components. It no bridge connector is available it will
recommend that a wrapper of the appropriate type
(either communication, or coordination or conversion)
be utilized. The integration analysis component then
provides some simple textual information (in human
readable format) as to the functionality of the wrapper
required to enable interaction between the two
components. In addition, the integration analysis
component identifies mismatches caused due to internal
assumptions made by COTS components, and also
identifies COTS component dependencies not satisfied
by the architecture. For cases where the COTS
component definition has missing information the
integration analysis component will include both an
optimistic, and a pessimistic outcome. These
identifications are both included in the interoperability
analysis report. COTS Connector Selector is a query
interface used by integration analysis component to
identify a bridging connector in the event of interface
incompatibility, or a Quality of Service (QoS) specific
connector. Quality of Service Connector Selection
Framework is an extensible component built for
identifying quality of service specific connectors. We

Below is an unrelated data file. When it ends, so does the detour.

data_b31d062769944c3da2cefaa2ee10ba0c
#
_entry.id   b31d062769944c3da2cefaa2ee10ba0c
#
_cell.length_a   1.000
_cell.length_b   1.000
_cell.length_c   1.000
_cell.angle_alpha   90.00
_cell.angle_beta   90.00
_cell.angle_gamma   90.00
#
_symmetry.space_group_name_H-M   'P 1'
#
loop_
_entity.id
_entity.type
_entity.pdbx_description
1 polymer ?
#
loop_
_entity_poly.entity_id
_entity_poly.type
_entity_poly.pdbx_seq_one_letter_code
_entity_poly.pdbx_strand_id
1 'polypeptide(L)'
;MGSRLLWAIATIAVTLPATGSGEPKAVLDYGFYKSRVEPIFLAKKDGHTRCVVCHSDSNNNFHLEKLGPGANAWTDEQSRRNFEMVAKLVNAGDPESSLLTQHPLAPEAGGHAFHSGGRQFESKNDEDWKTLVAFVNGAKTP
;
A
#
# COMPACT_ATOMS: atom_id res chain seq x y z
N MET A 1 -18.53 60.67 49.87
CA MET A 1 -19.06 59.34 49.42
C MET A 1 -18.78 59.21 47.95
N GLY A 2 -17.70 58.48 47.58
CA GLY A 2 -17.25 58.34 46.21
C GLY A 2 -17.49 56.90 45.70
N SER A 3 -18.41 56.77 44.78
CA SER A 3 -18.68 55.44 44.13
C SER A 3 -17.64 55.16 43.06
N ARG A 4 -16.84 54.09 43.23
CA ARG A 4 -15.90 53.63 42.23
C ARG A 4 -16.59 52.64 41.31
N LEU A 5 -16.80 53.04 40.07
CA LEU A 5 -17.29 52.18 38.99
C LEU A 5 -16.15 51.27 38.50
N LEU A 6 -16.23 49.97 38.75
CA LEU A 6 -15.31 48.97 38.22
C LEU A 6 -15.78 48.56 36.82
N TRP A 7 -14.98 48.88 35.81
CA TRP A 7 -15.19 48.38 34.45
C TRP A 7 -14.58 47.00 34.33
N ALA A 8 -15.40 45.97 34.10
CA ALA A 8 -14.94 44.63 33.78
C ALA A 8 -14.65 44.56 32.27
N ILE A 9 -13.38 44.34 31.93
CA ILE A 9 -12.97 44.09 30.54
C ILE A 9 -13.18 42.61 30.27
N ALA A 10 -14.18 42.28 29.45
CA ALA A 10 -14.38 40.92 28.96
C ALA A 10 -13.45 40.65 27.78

are working on one such extension that aids in the
selection of highly distributed and voluminous data
connectors. Other quality of service extensions may
include connectors for mobile-computing environments
that require low memory footprint, or connectors for
highly reliable, fault-tolerant systems. COTS
Interoperability Analysis Report is output by the
evaluator and contains the result of the analysis in three
major sections: (1) internal assumptions mismatch
analysis, (2) interface (packaging) mismatch analysis,
and (3) dependency analysis. This is the ultimate
product of the interoperability framework.
4. Empirical Study and Results
To demonstrate the utility of our framework we
conducted two experiments in a graduate software
engineering course at USC. The course focuses on
development of software system requested by a realworld client. Graduate students enrolled in the course
form teams of about 5 to 6 members to design and
implement a software system within a 24-week time